Technology has revolutionized the payment card industry, and that’s putting it lightly. When mobile phones came in briefcase-sized bags, payment card transactions took place using a knuckle-buster, a manual imprint device that attached a paper copy of full credit card numbers to every transaction.
With technology, the use of electronic point of sale terminals and digital payment card devices expanded exponentially in the 1990s and merchants seized the opportunity to simplify the payment card transaction process. Credit cards had magnetic stripes on the back and imprinters gave way to stripe readers. A decade later, credit card companies started embedding chips for encrypted authentication processes between merchants, payment processing networks, and credit card companies.
This evolution has realized incredible progress in the payment card industry, but with increased technology comes increased risk.
With each payment card transaction, there are multiple parties responsible for different steps of the transaction: vendors, payment transaction devices, payment processing networks, and more. Just one weak link can bring down the entire ecosystem, but there is a rather significant safety net in place.
In 2006, the major credit card companies met to form an external oversight body and the result was the Payment Card Industry Security Standards Council. The Council’s goal was to establish uniform security guidelines to protect cardholder data in payment card transactions and minimize the risk of data leaks from security vulnerabilities.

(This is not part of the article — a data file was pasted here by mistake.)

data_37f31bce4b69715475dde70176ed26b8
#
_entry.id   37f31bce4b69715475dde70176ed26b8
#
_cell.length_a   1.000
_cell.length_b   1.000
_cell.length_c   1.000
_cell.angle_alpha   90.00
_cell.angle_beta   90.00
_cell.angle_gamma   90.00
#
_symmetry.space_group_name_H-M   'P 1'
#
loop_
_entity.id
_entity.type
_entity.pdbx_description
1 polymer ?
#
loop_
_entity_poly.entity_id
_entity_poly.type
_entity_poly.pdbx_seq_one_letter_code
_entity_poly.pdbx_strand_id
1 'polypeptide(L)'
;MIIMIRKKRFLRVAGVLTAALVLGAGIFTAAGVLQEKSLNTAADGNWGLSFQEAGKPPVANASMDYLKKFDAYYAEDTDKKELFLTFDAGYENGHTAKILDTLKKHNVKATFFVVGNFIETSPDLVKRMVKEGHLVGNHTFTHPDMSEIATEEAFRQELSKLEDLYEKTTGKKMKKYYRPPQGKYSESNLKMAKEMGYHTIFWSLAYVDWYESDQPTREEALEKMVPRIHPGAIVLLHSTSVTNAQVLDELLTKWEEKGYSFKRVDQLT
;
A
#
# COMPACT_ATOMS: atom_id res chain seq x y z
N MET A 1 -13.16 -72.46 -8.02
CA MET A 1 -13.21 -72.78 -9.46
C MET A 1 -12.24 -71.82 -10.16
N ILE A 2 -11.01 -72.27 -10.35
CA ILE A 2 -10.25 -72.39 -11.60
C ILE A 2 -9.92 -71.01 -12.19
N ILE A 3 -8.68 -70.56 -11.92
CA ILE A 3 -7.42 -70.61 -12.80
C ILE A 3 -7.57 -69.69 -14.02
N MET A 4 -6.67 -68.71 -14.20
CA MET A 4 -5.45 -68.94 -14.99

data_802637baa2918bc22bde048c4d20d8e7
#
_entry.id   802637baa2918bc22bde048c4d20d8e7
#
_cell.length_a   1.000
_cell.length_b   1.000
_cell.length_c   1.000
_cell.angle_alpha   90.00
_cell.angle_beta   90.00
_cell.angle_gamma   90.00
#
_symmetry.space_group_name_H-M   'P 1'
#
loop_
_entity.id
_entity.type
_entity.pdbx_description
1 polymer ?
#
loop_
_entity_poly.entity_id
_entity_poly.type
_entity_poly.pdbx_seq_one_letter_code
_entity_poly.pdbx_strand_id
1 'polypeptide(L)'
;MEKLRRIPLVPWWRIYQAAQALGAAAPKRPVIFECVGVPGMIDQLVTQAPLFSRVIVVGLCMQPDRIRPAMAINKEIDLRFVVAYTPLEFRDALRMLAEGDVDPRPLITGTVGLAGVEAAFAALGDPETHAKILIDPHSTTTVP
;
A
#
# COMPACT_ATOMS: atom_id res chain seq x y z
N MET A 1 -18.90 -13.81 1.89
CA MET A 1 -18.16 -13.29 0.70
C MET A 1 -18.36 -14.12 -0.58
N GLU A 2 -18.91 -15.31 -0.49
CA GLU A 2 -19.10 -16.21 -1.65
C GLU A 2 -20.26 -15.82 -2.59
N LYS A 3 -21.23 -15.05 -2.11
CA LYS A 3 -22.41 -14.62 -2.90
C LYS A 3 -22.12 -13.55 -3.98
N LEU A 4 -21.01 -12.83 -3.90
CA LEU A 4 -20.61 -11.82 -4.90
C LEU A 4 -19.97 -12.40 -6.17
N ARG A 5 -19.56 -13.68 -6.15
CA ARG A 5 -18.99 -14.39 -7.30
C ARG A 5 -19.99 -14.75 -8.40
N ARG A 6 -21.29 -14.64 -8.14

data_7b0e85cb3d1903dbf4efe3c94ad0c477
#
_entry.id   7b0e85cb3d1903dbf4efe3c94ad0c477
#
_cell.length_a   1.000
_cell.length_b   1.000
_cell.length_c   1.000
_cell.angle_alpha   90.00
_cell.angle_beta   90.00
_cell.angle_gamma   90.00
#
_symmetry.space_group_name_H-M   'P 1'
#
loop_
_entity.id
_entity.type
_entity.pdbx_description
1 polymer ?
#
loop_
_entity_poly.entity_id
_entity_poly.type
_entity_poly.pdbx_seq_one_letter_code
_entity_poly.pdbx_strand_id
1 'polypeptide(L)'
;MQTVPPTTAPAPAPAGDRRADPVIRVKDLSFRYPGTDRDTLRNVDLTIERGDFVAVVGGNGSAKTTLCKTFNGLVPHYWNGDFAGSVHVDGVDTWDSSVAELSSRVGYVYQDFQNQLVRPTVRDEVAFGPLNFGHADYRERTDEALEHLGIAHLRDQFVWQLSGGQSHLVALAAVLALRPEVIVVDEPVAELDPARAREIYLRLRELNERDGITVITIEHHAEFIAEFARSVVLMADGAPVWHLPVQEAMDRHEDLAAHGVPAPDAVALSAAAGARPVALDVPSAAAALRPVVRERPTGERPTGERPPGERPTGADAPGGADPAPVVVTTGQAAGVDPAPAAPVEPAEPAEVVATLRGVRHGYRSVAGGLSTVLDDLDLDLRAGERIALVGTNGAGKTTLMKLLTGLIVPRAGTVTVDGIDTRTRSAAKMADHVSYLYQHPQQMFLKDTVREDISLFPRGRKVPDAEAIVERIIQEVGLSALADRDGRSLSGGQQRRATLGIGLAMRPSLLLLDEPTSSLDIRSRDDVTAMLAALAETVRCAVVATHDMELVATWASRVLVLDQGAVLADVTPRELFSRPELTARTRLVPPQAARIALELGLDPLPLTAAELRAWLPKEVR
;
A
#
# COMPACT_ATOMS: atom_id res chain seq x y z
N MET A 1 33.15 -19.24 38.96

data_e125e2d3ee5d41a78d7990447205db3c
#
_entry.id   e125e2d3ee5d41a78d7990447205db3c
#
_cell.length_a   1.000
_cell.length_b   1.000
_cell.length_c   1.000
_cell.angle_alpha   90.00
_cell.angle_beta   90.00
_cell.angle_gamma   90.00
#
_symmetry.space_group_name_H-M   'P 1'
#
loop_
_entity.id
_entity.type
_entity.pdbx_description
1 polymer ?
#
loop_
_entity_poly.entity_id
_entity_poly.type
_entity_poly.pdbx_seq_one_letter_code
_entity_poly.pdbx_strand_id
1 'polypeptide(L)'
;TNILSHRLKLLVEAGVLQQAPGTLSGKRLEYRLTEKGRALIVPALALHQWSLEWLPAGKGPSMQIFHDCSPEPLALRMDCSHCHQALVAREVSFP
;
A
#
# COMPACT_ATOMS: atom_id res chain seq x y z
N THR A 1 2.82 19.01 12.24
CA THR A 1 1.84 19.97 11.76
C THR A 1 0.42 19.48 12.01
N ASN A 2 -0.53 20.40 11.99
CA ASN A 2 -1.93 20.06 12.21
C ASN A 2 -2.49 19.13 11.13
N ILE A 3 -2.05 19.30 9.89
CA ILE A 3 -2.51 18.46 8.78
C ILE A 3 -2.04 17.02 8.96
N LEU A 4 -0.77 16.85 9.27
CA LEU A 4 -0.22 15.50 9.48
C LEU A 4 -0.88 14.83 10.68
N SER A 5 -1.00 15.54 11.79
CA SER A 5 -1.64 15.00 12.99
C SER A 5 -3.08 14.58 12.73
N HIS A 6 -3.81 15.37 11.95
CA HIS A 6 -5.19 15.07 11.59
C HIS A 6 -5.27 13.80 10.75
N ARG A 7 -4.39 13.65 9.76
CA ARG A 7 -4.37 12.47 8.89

The Security Standards Council outlines requirements for parties involved in payment card transactions to protect cardholder data, right down to the encryption of the data supported by smart chip technology.
The Council outlined a set of specific requirements for all parties who process payment card transactions in the Payment Card Industry Data Security Standards (PCI DSS), with a focus on how to safeguard cardholder account information. These requirements impact your technology, and more specifically how cardholder financial account data is stored, accessed, and processed.
Security requirements for cardholder information are outlined in the PCI DSS, divided into key areas:
For a summarized version of the PCI DSS requirements, check out the Quick Reference Guide and learn the minimum security measures businesses must take to be PCI DSS compliant.
PCI compliance means your business meets the minimum requirements for securing cardholder data – but it also means your business is better protected from security vulnerabilities, and from the significant fines faced by non-compliant parties who process payment card transactions while putting cardholders at great risk of credit card fraud, identity theft, and more.
Why should your business be PCI compliant? Your vendors, partners, and customers can trust that you are taking steps to secure cardholder financial account information while protecting your business, which is good for everyone.
PCI compliance should be a priority.